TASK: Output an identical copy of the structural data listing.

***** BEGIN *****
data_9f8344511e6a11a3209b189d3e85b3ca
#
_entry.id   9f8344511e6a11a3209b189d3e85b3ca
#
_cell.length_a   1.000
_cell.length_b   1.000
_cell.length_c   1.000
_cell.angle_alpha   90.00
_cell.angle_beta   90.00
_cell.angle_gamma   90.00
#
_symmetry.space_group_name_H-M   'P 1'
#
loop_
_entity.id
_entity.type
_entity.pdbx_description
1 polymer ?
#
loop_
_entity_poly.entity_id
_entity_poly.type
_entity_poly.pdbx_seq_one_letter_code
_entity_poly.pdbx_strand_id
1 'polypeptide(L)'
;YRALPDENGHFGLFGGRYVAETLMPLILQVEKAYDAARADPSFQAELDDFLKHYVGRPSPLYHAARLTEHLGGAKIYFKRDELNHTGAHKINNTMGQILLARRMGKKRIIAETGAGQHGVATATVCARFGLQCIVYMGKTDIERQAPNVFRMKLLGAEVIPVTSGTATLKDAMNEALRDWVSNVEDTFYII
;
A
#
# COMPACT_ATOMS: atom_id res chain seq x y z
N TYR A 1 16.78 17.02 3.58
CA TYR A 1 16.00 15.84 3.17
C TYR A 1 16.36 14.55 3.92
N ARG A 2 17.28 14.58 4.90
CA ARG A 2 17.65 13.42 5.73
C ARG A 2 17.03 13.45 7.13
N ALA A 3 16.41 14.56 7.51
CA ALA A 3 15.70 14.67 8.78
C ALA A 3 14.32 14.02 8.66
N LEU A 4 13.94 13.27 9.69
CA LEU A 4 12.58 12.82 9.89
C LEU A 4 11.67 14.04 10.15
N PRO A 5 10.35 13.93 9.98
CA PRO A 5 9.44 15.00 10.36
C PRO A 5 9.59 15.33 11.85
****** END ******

data_9f8344511e6a11a3209b189d3e85b3ca
#
_entry.id   9f8344511e6a11a3209b189d3e85b3ca
#
_cell.length_a   1.000
_cell.length_b   1.000
_cell.length_c   1.000
_cell.angle_alpha   90.00
_cell.angle_beta   90.00
_cell.angle_gamma   90.00
#
_symmetry.space_group_name_H-M   'P 1'
#
loop_
_entity.id
_entity.type
_entity.pdbx_description
1 polymer ?
#
loop_
_entity_poly.entity_id
_entity_poly.type
_entity_poly.pdbx_seq_one_letter_code
_entity_poly.pdbx_strand_id
1 'polypeptide(L)'
;YRALPDENGHFGLFGGRYVAETLMPLILQVEKAYDAARADPSFQAELDDFLKHYVGRPSPLYHAARLTEHLGGAKIYFKRDELNHTGAHKINNTMGQILLARRMGKKRIIAETGAGQHGVATATVCARFGLQCIVYMGKTDIERQAPNVFRMKLLGAEVIPVTSGTATLKDAMNEALRDWVSNVEDTFYII
;
A
#
# COMPACT_ATOMS: atom_id res chain seq x y z
N TYR A 1 16.78 17.02 3.58
CA TYR A 1 16.00 15.84 3.17
C TYR A 1 16.36 14.55 3.92
N ARG A 2 17.28 14.58 4.90
CA ARG A 2 17.65 13.42 5.73
C ARG A 2 17.03 13.45 7.13
N ALA A 3 16.41 14.56 7.51
CA ALA A 3 15.70 14.67 8.78
C ALA A 3 14.32 14.02 8.66
N LEU A 4 13.94 13.27 9.69
CA LEU A 4 12.58 12.82 9.89
C LEU A 4 11.67 14.04 10.15
N PRO A 5 10.35 13.93 9.98
CA PRO A 5 9.44 15.00 10.36
C PRO A 5 9.59 15.33 11.85